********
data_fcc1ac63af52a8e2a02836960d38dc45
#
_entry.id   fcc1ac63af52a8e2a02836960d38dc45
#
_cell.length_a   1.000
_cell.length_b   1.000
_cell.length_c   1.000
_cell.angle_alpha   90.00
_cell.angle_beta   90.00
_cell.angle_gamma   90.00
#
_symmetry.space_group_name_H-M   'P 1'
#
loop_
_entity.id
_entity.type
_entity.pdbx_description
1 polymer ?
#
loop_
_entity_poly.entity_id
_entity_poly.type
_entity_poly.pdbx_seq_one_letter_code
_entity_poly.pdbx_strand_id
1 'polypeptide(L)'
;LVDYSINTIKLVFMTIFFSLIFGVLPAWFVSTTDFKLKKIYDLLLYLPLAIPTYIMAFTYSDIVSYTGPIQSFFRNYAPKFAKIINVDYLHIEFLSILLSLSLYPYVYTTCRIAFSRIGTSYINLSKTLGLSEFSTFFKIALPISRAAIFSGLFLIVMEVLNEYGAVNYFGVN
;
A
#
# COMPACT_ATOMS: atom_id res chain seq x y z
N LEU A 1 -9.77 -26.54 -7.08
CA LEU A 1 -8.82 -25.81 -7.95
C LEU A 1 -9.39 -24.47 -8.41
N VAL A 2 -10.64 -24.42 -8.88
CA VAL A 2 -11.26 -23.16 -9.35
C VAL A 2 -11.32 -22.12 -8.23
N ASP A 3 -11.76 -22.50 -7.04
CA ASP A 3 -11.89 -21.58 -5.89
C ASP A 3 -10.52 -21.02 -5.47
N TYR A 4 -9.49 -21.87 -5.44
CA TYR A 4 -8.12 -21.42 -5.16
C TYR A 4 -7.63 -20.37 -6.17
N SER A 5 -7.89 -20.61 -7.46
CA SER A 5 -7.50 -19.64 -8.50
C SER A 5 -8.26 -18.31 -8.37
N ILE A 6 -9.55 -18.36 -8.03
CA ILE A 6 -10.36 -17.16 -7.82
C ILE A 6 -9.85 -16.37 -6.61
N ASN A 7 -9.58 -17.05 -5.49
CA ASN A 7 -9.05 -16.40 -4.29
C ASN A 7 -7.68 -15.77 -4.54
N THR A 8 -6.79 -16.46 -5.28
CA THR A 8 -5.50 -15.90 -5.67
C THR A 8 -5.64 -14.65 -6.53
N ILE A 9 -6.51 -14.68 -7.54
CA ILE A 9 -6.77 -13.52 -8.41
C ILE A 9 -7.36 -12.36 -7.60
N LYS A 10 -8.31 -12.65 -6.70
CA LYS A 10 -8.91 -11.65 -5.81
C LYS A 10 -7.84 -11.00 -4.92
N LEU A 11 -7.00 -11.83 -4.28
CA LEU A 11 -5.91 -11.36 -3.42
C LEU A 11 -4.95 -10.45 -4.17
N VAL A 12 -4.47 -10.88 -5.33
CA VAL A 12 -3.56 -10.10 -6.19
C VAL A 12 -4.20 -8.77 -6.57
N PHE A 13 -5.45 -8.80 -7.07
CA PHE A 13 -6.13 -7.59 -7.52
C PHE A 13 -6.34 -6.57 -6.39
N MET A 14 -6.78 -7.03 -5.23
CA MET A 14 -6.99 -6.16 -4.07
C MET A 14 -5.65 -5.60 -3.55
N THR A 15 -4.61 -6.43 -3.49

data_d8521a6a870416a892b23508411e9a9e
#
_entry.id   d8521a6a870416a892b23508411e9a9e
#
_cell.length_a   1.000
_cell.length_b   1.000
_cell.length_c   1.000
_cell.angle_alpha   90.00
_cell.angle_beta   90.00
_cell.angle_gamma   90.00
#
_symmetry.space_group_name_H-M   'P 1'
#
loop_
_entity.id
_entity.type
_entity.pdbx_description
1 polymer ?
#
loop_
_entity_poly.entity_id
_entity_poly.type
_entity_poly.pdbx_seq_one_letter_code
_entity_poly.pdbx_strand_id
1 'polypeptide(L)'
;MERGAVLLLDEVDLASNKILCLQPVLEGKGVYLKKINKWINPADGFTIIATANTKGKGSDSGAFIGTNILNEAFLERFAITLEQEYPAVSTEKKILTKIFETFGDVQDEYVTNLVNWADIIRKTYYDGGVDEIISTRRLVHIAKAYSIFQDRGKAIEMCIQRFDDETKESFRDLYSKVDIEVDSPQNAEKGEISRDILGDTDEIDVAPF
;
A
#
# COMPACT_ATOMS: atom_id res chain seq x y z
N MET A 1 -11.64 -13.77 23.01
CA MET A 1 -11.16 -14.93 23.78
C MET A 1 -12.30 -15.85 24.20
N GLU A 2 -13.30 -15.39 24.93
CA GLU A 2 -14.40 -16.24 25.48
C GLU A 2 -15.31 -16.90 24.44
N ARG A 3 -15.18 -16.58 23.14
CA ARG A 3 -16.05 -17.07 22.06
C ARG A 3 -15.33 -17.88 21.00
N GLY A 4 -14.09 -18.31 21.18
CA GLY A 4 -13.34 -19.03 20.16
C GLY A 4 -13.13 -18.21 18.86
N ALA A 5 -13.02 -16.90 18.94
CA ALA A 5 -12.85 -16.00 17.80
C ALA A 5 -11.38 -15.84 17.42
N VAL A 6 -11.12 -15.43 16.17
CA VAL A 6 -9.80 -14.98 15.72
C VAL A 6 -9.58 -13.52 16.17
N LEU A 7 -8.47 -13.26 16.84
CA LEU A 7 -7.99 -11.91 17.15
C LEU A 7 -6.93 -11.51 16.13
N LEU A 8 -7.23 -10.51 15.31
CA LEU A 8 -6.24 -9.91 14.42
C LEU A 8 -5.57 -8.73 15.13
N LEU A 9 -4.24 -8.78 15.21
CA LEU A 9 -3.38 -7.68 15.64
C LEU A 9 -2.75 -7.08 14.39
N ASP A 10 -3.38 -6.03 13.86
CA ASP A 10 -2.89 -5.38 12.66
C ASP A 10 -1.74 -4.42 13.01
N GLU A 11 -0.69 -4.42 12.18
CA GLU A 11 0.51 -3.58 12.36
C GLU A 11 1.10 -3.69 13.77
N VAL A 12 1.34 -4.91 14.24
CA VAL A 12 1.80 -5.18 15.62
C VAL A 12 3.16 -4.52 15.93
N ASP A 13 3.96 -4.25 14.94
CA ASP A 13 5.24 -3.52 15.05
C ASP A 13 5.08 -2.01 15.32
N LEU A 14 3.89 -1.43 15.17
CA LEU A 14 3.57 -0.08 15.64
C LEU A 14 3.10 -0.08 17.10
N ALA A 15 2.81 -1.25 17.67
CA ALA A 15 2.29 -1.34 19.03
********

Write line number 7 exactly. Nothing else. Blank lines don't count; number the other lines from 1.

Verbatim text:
_cell.length_c   1.000